Camillus House celebrates seven Miami black churches

Camillus House celebrates seven Miami black churches

Pictured at the Camillus HouseBlack Culture Event are (l-r)Kirk Wagar,Crystal Connor and Paul Ahr.

Camillus House honored seven black churches in Miami with a celebration on Thursday, May 9.

Honored churches were St. Agnes Episcopal Church, Historical Mount Zion, Brothers of the Good Shepherd, Holy Redeemer Catholic Church, Mt. Tabor Baptist Church, Greater Bethel AME (first incorporated black church in Miami) and United House of Prayer for All People.

Event speakers included Camillus House director and annual Black History Cultural Committee chair Crystal Conner and Camillus House president and CEO Paul Ahr, PhD.

Last year’s inaugural event recognized the role of black women in transmitting black culture. This year, more than 100 attended to celebrate the importance of the black church. Next year’s celebration will focus on teachers.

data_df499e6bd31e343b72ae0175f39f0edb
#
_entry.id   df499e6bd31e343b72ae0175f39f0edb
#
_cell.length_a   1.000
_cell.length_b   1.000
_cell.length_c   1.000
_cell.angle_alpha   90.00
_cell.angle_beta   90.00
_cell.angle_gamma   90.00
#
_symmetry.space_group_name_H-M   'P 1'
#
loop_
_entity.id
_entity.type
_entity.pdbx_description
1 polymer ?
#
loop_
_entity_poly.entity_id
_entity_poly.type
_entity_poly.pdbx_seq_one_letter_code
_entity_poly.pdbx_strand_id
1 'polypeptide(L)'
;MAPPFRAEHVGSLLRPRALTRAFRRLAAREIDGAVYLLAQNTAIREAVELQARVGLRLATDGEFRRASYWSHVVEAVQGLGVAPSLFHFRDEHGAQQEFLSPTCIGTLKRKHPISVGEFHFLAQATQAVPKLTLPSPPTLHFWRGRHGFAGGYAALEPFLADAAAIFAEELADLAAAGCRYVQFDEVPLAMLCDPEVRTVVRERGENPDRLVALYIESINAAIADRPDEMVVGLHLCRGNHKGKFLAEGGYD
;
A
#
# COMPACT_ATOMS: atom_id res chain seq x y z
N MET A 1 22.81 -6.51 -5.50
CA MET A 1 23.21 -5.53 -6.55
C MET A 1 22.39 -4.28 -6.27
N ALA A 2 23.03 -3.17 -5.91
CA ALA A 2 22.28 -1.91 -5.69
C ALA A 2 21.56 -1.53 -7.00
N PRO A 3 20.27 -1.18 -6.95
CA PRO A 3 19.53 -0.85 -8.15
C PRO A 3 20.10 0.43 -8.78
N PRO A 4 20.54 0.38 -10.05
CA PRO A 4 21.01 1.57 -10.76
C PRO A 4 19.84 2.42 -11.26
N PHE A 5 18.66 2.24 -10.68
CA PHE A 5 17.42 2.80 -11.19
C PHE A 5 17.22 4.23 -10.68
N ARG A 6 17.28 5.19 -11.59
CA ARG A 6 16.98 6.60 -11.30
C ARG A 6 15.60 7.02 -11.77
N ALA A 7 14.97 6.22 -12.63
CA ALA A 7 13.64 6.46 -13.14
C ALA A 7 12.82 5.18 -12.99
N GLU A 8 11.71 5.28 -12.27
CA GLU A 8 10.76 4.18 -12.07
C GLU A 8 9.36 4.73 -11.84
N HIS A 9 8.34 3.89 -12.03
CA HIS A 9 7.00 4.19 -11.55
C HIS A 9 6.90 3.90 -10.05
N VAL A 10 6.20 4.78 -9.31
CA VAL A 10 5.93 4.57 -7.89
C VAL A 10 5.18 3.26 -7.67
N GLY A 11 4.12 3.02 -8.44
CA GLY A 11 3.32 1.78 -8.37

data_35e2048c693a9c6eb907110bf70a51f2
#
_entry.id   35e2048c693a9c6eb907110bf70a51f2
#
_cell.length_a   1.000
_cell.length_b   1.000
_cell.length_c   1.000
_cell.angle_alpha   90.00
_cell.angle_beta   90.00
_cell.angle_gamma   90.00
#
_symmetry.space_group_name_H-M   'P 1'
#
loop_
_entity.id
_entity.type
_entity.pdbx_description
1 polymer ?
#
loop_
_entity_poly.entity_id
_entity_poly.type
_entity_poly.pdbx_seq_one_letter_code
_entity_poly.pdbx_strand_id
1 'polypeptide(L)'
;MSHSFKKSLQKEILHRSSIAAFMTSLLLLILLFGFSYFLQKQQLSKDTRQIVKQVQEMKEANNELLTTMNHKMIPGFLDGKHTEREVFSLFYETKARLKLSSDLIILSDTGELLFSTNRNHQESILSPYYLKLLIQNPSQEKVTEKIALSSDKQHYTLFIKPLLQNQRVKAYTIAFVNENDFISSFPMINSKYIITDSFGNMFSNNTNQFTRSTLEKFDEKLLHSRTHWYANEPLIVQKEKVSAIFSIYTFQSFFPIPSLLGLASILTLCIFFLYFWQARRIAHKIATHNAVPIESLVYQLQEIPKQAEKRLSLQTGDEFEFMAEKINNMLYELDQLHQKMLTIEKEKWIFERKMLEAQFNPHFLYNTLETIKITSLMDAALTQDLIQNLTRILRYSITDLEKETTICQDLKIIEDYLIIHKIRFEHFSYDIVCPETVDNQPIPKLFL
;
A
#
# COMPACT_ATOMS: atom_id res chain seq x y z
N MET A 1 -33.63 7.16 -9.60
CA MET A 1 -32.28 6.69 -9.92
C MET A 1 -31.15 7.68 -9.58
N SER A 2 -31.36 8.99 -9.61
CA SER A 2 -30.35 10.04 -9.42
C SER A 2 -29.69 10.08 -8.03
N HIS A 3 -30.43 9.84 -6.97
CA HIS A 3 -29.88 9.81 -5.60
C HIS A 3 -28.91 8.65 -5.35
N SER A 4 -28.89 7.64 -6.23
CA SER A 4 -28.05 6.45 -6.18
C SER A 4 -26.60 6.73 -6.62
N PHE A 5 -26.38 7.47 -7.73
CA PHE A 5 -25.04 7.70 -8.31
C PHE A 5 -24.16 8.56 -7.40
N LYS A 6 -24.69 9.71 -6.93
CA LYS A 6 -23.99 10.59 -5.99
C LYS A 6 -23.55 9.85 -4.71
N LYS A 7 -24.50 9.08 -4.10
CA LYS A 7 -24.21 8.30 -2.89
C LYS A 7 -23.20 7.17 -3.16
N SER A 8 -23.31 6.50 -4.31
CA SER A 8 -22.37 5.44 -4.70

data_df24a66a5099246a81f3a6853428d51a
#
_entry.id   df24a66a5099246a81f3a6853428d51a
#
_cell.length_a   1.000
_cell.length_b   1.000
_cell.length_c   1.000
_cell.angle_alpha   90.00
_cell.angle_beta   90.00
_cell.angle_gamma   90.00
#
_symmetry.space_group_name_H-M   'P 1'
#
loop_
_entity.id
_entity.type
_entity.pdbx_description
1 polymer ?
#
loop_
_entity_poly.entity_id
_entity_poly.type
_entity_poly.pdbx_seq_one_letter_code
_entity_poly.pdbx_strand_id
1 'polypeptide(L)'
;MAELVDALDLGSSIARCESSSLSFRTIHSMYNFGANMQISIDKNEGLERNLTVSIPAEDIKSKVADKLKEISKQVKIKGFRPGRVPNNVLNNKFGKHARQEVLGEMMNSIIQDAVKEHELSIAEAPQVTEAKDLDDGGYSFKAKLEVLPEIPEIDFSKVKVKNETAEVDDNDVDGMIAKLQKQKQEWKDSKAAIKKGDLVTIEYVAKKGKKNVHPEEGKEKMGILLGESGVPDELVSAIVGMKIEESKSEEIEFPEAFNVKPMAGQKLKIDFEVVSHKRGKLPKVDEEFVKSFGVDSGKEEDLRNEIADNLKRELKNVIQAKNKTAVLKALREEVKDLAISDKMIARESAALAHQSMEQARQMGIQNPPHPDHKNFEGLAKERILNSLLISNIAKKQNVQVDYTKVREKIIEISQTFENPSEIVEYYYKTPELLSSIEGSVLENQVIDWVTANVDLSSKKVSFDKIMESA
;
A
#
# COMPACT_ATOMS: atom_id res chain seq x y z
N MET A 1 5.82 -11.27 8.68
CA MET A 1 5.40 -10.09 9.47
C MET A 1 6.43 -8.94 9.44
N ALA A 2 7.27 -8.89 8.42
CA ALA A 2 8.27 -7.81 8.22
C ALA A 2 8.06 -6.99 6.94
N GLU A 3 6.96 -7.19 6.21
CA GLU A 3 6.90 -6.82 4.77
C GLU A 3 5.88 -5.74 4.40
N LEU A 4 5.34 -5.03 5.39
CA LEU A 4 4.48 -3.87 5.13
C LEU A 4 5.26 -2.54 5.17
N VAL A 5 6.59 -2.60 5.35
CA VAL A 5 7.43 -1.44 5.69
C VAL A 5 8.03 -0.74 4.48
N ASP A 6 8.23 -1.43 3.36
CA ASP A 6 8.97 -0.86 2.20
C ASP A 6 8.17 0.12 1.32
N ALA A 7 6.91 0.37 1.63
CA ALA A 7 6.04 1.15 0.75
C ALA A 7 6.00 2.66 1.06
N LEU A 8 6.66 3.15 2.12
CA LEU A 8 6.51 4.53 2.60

Camillus House recognizes the importance of hosting events so the community can come in its doors and see the good things happening on its campus. Ninety percent of Camillus House’s clients are African American. Each year Camillus House will celebrate key influencers within the African American community.

The goals of Miami’s black churches and Camillus House are common: everyone deserves a chance to live a good life. Camillus House is “of Overtown” and not “in Overtown.” This event is symbolic of Camillus House’s overall mission . It does much more than offer a free meal, medical care, a shower, or drug treatment. Camillus House offers a second chance to the desperate, the lonely, and the ones society has left behind.

Many of the clients who come to Camillus House have nowhere else to go. They have no friends, no family and no loved ones to help them. Camillus House becomes their family, giving them the hope and support they need to begin the long, difficult transition to a new life and selfsufficiency.

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